If your clients think Oahu’s live entertainment consists of hula
girls and ukuleles, tell them to guess again. In recent years,
island stage shows have broadened their scope and professionalism,
enhancing the nightlife scene and appealing to thousands of
ticket-buying visitors each month.
Take “Creation, A Polynesian Journey,” Sheraton Princess
Kaiulani’s live production. It’s far from your average Waikiki
Polynesian revue, according to showroom manager Chuck Lee.
“‘Creation’ stands out in the way it mixes drama, illusions,
sound, light and lasers,” Lee said.
On average, 300 people each night see the show, which follows
the earliest Polynesians on their travels through the Pacific.
Since opening in 1998, the show has been fine-tuned at least once a
year to keep it fresh.
“We’ve taken out sections that slowed it down, and made it more
upbeat,” Lee said.
On June 1, the show schedule grew from three to five nights a
week to meet demand. Held nightly except Monday and Wednesday,
“Creation” costs $62 including dinner, or $32 with cocktails. Call
Society of Seven, a group that blends Broadway and Las
Vegas-style numbers with Hawaiiana and comedy, has headlined at the
Outrigger Waikiki Main Showroom for 33 years. About 20,000 people
see the show each month.
“SOS is always adding new, topical material, and they can be
counted on to do the unexpected,” said Outrigger showroom
spokeswoman Fran Kirk. “Shows are lavishly costumed, and they often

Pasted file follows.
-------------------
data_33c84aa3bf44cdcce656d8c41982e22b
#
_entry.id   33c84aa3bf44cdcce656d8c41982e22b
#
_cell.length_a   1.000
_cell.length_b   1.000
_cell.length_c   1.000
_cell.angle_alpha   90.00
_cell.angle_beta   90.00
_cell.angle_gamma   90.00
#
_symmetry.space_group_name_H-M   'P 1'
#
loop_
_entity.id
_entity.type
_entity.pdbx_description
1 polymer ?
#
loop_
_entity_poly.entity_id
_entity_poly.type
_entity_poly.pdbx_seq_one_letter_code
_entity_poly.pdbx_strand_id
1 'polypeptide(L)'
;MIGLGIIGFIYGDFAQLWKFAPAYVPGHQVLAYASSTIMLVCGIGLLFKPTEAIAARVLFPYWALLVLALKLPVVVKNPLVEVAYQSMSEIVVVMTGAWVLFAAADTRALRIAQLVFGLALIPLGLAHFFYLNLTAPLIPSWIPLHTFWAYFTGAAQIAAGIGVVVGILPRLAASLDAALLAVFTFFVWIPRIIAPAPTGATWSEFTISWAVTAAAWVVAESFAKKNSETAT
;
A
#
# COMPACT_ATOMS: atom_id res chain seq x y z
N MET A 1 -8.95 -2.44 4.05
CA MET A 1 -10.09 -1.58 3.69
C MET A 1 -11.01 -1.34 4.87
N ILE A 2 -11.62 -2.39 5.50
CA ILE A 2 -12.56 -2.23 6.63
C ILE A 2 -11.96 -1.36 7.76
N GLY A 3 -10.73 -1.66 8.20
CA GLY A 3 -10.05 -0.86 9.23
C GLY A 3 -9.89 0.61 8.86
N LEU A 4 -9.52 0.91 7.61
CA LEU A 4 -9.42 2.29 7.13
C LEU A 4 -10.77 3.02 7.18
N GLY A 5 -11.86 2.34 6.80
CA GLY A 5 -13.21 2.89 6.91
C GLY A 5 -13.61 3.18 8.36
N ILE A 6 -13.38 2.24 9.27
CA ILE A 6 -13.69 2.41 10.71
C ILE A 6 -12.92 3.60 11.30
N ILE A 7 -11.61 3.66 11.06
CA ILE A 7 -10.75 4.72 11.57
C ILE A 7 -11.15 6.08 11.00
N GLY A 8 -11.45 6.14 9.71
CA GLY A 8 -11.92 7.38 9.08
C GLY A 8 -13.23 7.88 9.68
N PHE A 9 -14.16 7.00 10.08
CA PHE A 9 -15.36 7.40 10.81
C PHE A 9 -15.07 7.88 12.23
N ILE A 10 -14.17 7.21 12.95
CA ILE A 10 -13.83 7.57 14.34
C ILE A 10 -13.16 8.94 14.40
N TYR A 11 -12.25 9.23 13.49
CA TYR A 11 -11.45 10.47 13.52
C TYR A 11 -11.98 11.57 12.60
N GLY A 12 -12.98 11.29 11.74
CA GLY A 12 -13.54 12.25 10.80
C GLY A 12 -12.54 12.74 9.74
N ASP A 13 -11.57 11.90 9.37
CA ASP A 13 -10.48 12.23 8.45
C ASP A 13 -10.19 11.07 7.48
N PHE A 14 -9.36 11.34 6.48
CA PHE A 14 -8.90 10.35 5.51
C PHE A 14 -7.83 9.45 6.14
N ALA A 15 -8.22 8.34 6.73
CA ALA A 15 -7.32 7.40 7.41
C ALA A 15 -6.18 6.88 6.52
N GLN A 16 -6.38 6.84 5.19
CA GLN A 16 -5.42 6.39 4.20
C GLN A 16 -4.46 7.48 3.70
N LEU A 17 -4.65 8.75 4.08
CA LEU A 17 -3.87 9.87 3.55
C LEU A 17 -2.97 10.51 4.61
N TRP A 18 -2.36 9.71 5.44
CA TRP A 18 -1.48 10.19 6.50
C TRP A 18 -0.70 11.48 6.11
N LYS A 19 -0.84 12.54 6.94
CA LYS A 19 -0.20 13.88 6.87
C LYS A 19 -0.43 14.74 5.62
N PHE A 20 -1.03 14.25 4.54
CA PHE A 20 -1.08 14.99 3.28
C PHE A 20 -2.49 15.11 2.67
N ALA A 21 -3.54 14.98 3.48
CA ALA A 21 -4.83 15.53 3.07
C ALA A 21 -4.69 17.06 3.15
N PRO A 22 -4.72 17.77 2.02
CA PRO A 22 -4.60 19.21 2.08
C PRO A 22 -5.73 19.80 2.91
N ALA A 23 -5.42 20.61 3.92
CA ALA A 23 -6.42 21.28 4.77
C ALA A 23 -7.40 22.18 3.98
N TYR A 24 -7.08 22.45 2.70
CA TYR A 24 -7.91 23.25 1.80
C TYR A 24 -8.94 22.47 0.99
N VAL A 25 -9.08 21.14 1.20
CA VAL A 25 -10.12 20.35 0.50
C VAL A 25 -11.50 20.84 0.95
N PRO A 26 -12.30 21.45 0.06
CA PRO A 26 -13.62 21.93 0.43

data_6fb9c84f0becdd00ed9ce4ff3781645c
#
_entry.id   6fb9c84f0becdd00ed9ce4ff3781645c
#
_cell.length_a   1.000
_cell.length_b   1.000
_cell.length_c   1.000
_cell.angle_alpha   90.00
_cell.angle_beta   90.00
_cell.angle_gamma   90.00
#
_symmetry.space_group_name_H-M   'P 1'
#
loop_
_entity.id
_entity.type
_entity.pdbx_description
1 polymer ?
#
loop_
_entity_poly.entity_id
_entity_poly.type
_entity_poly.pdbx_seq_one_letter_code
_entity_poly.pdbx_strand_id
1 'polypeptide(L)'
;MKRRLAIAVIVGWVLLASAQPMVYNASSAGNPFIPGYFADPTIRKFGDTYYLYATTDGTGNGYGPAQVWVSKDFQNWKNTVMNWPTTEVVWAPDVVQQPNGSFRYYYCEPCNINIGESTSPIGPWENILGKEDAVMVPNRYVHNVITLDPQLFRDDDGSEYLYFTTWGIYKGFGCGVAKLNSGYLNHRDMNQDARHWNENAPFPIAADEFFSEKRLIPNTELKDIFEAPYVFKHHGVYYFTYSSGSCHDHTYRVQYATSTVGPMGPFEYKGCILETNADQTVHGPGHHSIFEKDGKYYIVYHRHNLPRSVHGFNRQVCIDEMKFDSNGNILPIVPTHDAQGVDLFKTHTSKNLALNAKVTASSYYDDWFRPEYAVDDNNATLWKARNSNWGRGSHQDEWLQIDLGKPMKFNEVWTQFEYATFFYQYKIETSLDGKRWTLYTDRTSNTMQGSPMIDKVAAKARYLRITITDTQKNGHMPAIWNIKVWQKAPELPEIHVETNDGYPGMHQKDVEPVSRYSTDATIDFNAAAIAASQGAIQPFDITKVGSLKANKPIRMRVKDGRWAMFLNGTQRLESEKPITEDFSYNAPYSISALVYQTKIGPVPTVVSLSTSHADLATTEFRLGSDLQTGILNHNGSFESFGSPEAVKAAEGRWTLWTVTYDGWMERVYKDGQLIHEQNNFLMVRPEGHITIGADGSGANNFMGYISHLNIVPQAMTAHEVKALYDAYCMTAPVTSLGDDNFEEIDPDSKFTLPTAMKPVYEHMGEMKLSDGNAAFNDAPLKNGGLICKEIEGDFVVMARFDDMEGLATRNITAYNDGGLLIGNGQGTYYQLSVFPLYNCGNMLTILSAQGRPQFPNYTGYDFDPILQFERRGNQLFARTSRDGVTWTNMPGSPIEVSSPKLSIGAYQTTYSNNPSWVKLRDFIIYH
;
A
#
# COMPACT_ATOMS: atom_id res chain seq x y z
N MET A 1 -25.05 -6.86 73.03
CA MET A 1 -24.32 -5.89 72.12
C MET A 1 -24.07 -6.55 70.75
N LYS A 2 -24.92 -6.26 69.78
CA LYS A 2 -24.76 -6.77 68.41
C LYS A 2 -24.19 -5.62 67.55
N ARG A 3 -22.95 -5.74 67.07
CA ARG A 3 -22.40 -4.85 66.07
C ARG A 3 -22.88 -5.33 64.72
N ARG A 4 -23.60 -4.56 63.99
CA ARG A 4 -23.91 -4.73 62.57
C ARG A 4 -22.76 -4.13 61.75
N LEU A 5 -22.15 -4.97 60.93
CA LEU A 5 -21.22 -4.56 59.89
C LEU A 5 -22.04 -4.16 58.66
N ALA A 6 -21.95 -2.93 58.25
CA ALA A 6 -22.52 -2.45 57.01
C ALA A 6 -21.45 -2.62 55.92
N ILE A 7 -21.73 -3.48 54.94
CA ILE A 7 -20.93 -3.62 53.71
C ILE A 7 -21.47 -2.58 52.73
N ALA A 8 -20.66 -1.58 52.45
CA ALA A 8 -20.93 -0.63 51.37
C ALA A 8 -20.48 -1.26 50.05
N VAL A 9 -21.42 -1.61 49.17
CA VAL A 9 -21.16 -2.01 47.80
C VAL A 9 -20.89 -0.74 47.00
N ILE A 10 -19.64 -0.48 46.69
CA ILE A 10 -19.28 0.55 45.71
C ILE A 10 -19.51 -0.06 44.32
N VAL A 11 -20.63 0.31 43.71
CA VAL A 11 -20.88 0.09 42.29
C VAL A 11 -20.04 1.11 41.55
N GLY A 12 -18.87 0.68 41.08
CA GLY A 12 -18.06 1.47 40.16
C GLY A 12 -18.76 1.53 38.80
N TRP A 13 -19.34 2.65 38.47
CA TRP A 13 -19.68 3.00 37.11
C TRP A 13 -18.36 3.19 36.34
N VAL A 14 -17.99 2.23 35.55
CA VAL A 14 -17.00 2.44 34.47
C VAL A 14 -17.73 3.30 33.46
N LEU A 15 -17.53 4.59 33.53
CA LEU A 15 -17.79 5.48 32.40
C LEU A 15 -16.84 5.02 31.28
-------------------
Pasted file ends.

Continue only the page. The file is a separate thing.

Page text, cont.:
include mini-Broadway productions.”
The seven-man act has grown more polished over the years, Kirk
said. “They’ve developed better skills and thrown out stuff that
didn’t work.” A younger version of the ensemble called SOS Las
Vegas debuted in June 2001, and the two groups now alternate as
headliners. Shows are Tuesday through Sunday ($57, dinner show;
$39, cocktail show). Call 800-923-7469.
“Magic of Polynesia,” starring illusionist John Hirokawa, began
12 years ago at the Hilton Hawaiian Village Dome and moved to the
Waikiki Beachcomber Hotel in September 1998. The $7 million theater
built for the new show features high-tech lighting, sound, seating
and staging, according to spokesman Deems Narimatsu.
“Our goal was to bring the highest quality of production to
Waikiki entertainment,” Narimatsu said. “From January to August
2002, we averaged 17,000 people per month, and in June we grew to
two shows nightly.” Featuring the largest performance cast in
Waikiki, the show celebrates Hawaiian legends and Polynesian
cultures through music and dance while showcasing Hirokawa’s
A deluxe dinner show package costs $137, with the regular dinner
show for $69 and the cocktail show for $41. Call 877-971-4321.
Each week some 15,300 people see “Horizons, Where the Sea Meets
the Sky,” the evening extravaganza at the North Shore’s Polynesian
Cultural Center since 1996.
Like the center itself, the 90-minute song and dance show
focuses on traditions from Hawaii, New Zealand, Fiji, the
Marquesas, Tahiti, Tonga and Samoa.
“Many of the performers in the show are students from the
neighboring Brigham Young University-Hawaii campus who have come to
Hawaii from the various Polynesian islands represented,” said
Polynesian Cultural Center marketing director Ray Magalei. “By
sharing their culture, they are able to help fund their education
and gain work experience, while also learning a little about
themselves and others, too.”
Rates depend on the seats and packages purchased, ranging from a
$29 per person show-only ticket to the $165 Super Ambassador